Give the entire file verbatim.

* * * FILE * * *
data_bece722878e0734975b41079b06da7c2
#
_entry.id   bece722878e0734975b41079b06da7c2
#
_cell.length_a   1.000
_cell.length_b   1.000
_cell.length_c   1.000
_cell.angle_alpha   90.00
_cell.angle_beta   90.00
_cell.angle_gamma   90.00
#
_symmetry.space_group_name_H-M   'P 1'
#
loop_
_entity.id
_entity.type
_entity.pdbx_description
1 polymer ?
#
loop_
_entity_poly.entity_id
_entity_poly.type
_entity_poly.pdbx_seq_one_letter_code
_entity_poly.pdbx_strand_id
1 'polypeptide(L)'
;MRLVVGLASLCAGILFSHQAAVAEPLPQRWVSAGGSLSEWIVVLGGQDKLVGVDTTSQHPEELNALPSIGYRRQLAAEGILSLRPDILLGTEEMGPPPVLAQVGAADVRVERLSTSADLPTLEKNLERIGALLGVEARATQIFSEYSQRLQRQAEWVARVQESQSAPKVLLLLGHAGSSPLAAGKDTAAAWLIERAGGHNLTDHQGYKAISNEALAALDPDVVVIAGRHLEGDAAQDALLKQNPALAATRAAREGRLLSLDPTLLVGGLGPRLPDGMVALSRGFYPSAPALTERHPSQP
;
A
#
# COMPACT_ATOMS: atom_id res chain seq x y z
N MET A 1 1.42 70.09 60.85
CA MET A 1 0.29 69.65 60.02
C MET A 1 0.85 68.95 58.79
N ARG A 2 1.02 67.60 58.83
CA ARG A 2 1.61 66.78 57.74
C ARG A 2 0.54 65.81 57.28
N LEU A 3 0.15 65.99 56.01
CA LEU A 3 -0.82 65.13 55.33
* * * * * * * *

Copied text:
data_bece722878e0734975b41079b06da7c2
#
_entry.id   bece722878e0734975b41079b06da7c2
#
_cell.length_a   1.000
_cell.length_b   1.000
_cell.length_c   1.000
_cell.angle_alpha   90.00
_cell.angle_beta   90.00
_cell.angle_gamma   90.00
#
_symmetry.space_group_name_H-M   'P 1'
#
loop_
_entity.id
_entity.type
_entity.pdbx_description
1 polymer ?
#
loop_
_entity_poly.entity_id
_entity_poly.type
_entity_poly.pdbx_seq_one_letter_code
_entity_poly.pdbx_strand_id
1 'polypeptide(L)'
;MRLVVGLASLCAGILFSHQAAVAEPLPQRWVSAGGSLSEWIVVLGGQDKLVGVDTTSQHPEELNALPSIGYRRQLAAEGILSLRPDILLGTEEMGPPPVLAQVGAADVRVERLSTSADLPTLEKNLERIGALLGVEARATQIFSEYSQRLQRQAEWVARVQESQSAPKVLLLLGHAGSSPLAAGKDTAAAWLIERAGGHNLTDHQGYKAISNEALAALDPDVVVIAGRHLEGDAAQDALLKQNPALAATRAAREGRLLSLDPTLLVGGLGPRLPDGMVALSRGFYPSAPALTERHPSQP
;
A
#
# COMPACT_ATOMS: atom_id res chain seq x y z
N MET A 1 1.42 70.09 60.85
CA MET A 1 0.29 69.65 60.02
C MET A 1 0.85 68.95 58.79
N ARG A 2 1.02 67.60 58.83
CA ARG A 2 1.61 66.78 57.74
C ARG A 2 0.54 65.81 57.28
N LEU A 3 0.15 65.99 56.01
CA LEU A 3 -0.82 65.13 55.33